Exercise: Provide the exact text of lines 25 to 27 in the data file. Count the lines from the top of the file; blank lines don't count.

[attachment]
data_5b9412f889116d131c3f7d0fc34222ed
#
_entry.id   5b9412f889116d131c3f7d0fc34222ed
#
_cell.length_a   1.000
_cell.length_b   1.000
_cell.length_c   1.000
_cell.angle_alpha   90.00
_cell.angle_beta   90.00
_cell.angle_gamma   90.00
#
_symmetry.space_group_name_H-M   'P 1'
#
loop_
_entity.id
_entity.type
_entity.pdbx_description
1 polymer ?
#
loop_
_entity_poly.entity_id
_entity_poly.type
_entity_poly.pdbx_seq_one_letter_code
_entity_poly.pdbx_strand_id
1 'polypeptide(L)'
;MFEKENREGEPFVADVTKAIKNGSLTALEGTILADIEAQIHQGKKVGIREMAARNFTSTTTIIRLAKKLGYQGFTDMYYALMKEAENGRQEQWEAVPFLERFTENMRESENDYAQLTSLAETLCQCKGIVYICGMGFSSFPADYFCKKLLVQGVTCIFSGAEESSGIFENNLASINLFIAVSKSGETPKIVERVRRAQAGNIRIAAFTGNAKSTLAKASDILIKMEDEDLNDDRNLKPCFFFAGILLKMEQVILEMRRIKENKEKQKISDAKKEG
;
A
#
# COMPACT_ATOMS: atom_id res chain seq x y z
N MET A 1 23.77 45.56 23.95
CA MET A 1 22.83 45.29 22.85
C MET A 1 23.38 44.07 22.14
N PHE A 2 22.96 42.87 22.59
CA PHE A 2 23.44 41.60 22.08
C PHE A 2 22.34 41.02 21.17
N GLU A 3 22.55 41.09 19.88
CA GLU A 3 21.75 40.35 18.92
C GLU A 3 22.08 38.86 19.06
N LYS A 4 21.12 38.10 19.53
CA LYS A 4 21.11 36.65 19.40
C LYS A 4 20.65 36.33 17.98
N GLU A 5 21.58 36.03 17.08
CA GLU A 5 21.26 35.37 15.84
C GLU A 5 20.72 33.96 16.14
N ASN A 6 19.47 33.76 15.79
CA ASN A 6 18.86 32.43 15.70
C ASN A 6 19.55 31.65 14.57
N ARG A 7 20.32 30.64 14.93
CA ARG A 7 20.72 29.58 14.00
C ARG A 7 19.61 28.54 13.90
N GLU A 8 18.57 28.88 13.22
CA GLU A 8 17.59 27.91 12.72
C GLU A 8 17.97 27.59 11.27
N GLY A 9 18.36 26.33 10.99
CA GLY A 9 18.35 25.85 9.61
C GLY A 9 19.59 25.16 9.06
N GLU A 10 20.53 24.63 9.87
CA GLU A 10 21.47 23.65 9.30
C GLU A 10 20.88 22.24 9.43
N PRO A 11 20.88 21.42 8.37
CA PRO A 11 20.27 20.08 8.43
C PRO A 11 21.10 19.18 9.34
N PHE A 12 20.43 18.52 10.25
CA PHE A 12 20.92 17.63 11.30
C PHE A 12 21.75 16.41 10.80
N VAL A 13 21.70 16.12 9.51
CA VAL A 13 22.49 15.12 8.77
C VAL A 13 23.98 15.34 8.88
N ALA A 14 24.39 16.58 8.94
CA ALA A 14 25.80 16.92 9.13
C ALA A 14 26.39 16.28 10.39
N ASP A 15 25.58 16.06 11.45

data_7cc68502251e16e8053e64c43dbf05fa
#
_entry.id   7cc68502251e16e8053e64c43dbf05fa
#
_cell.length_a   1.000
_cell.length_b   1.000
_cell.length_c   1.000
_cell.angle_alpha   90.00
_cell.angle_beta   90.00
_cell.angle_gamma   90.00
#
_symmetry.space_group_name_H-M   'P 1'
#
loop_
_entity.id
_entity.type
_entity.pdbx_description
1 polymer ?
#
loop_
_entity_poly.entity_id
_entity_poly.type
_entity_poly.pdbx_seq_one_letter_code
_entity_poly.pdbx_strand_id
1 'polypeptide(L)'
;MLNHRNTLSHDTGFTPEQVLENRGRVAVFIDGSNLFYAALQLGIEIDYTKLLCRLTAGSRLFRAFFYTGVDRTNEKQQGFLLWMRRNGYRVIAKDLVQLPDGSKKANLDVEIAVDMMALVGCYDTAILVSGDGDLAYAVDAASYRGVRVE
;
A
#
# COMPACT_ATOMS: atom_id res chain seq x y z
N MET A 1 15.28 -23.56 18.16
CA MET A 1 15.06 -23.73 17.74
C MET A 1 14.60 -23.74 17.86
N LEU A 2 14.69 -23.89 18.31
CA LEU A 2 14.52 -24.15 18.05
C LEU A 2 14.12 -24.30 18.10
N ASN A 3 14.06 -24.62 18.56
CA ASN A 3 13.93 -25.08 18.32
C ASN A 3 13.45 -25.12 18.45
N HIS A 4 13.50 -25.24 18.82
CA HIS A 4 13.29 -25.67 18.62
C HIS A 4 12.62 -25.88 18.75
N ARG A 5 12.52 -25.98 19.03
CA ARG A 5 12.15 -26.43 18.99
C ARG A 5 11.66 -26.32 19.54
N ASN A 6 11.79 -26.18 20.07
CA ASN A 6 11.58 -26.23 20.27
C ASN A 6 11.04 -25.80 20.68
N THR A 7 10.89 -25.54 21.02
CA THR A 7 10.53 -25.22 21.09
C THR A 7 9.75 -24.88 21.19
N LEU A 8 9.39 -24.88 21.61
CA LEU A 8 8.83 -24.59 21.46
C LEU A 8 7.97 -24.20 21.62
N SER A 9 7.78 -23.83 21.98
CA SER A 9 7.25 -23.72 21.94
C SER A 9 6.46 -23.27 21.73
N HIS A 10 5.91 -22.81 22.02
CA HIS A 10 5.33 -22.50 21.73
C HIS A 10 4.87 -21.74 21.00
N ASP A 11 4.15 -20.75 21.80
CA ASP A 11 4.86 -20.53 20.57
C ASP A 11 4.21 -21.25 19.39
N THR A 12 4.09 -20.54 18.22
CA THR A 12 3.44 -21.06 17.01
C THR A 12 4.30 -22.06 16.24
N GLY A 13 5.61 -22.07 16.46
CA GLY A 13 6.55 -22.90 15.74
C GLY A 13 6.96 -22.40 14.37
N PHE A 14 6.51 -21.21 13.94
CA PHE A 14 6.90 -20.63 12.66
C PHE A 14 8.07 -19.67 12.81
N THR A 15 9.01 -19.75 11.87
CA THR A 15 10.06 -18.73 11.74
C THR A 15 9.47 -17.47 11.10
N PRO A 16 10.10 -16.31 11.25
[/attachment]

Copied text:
1 'polypeptide(L)'
;MFEKENREGEPFVADVTKAIKNGSLTALEGTILADIEAQIHQGKKVGIREMAARNFTSTTTIIRLAKKLGYQGFTDMYYALMKEAENGRQEQWEAVPFLERFTENMRESENDYAQLTSLAETLCQCKGIVYICGMGFSSFPADYFCKKLLVQGVTCIFSGAEESSGIFENNLASINLFIAVSKSGETPKIVERVRRAQAGNIRIAAFTGNAKSTLAKASDILIKMEDEDLNDDRNLKPCFFFAGILLKMEQVILEMRRIKENKEKQKISDAKKEG
;